From first draft to final acceptance, getting a scientific paper published can take months, if not longer. Having just been through the paper-writing mill, I'd like to offer a few reflections on how my new bit of human knowledge reached the printed page. (OK, OK, I should have said 'our' bit of knowledge. I am first author, not that rarest of beasts, the sole author. But, you'll have to bear with me and my relentless use of the phrase 'my paper' hereafter--my personality has become spot-welded to this particular piece of work.)
I thought my paper was written, approved by all authors, and ready to submit. I'd written it with a specific journal in mind. (Naturally, my boss had a much better feel for where to submit than I did. In truth, choosing where to submit is still somewhat of a mystery to me.)
The trouble was, I'd not yet read the 'information for authors' for my chosen publication. This stuff is usually available online and it turned out to be a formidable list of very specific requirements, almost 'picky' in its exactness. I soon appreciated that failure to comply precisely with any one of these points could lead to rapid rejection of my paper.
First I ensured that my manuscript (ms) fitted the requirements of the journal. For instance, my abstract was longer than the specified 200 words and I didn't have a short running title prepared. To check that I'd got it all hunky-dory I carefully perused several recent papers from this journal. As poorly written papers are often returned without even being reviewed I paid a great deal of attention to whether my English made sense. I take my hat off to all the non-native speakers out there who manage to write their science in clear, concise, and unambiguous English. It's not easy!
Next I turned my attention to my figures. I'd never even printed them out until this point and soon got a shock when I did. They looked, well, totally black. Not at all what I could see on the screen, and not what I'd expected. Never waste time optimising your figures on screen until you've seen what the end product looks like. Even if you are submitting your paper online, you should check your printed figures first. Remember--the journal's editors and typesetters decide on the final size of your figures, not you. Lest some unseen hand shrank my figures, I tried to make them as plain and simple as I could.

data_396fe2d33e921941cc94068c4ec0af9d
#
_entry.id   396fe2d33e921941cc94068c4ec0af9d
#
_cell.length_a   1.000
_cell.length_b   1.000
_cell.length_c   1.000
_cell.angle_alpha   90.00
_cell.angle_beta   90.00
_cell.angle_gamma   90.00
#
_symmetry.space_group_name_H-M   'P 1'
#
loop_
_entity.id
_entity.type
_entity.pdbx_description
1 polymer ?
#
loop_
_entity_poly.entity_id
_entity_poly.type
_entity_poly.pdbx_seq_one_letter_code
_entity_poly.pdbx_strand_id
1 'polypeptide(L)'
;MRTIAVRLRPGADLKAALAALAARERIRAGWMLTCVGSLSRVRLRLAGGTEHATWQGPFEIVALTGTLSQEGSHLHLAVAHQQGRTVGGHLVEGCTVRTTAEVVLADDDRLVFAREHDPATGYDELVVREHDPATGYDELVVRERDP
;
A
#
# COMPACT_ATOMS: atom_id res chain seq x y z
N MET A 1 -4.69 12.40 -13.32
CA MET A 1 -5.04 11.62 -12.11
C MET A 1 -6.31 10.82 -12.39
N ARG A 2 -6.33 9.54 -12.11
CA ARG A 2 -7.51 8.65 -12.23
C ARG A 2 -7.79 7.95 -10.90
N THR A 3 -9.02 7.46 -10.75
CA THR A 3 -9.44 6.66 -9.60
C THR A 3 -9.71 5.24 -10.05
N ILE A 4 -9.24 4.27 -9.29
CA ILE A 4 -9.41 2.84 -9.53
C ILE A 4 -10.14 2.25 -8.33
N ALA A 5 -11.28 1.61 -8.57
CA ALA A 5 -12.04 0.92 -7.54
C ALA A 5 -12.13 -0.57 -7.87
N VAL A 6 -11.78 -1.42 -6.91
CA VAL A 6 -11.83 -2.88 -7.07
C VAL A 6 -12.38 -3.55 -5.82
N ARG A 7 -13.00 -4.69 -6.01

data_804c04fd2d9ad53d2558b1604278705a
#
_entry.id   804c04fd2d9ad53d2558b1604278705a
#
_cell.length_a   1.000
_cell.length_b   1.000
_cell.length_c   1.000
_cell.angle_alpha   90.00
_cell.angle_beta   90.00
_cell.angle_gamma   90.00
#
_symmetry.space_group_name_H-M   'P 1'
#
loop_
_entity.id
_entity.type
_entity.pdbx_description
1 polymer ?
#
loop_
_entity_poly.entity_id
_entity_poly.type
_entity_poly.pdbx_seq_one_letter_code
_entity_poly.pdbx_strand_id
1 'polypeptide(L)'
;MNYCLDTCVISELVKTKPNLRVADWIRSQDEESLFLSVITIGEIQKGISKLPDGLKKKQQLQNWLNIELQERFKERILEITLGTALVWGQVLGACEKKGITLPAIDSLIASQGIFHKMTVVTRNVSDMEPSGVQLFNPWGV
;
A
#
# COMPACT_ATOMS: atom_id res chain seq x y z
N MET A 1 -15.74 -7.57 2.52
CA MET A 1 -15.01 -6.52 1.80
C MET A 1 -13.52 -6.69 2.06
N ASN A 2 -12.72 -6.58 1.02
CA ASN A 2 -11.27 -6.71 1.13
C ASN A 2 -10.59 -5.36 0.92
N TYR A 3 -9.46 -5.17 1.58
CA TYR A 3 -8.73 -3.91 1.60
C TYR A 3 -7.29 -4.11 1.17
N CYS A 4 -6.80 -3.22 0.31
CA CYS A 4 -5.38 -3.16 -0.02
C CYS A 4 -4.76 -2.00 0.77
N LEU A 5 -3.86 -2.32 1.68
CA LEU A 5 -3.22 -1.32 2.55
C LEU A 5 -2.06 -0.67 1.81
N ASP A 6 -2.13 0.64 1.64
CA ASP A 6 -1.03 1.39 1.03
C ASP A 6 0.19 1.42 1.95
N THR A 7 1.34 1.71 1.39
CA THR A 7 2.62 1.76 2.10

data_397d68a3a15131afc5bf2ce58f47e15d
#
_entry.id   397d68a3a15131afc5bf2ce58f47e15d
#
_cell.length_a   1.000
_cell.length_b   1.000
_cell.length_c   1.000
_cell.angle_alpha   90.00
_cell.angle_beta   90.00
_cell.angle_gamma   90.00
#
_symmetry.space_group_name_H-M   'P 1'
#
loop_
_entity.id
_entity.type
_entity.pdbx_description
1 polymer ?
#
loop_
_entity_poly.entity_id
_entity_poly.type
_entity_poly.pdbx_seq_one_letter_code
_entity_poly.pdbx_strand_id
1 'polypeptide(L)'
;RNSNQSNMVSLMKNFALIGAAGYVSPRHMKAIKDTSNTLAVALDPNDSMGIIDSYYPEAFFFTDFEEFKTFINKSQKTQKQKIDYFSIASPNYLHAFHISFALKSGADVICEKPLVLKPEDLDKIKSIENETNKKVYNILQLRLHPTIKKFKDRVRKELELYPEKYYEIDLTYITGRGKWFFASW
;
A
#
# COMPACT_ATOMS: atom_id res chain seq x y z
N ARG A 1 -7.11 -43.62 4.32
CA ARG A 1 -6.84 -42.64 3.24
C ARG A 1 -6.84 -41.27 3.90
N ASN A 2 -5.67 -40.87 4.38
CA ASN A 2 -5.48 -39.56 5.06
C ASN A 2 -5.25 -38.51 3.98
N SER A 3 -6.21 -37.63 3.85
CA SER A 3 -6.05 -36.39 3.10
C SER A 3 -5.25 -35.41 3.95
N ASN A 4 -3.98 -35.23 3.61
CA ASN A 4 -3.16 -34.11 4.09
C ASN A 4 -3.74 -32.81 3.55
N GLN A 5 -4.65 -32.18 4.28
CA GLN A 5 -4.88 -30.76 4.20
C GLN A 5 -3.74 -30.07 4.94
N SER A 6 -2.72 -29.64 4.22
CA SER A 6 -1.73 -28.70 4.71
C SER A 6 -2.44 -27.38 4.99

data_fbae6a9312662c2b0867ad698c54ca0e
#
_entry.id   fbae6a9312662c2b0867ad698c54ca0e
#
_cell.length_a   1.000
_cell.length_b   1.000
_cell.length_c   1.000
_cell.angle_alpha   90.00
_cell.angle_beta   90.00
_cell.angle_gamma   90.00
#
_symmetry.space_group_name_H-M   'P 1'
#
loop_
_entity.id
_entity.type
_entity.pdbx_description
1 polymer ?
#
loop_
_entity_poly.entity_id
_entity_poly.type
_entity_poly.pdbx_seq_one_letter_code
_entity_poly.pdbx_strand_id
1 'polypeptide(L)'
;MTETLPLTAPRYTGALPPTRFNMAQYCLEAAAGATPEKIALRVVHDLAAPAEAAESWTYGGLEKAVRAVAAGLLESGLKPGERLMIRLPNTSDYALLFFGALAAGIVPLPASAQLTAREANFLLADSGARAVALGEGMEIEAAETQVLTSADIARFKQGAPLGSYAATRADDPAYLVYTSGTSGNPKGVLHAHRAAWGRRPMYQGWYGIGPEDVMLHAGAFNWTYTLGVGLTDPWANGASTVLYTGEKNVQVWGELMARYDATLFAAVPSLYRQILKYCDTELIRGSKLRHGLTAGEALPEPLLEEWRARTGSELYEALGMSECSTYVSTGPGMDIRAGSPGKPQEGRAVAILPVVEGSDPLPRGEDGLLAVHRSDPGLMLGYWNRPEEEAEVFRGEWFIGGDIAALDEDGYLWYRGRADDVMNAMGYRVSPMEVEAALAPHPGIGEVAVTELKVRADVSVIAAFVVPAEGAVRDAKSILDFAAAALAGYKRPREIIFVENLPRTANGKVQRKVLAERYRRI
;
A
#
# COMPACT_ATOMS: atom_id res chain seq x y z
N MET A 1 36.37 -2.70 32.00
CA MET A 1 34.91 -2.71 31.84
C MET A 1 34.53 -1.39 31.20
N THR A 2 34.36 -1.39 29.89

Once I was happy with my final, no I mean really final, final draft, I composed a covering letter to the editor on behalf of my boss, who was the 'corresponding author'. In practice, this meant he received the editor's correspondence and then passed it to me to deal with. It's quite legitimate to use the covering letter as an opportunity to stake a claim for the importance of your work, and suggest your preferred reviewers. You can also mention anyone you'd like not to review your work, a scientist working in a competing group, for instance. I tried to sell my paper to the editor in glowingly understated terms.
Electronic online submission is now a reality for most, if not all, top journals. This saves you the hassle of printing out several copies and then relying on snail-mail. What's more there's often a facility for you to track the seamless progress of your paper as it cruises unhindered through the peer-review process. You wish! To submit electronically, you'll need to register yourself on the journal's Web page. They usually send you a page proof of your ms converted to PDF format. If you are not an e-freak, consider this: Why submit manually when the first thing the journal staff will do is enter your files into the same electronic submission system?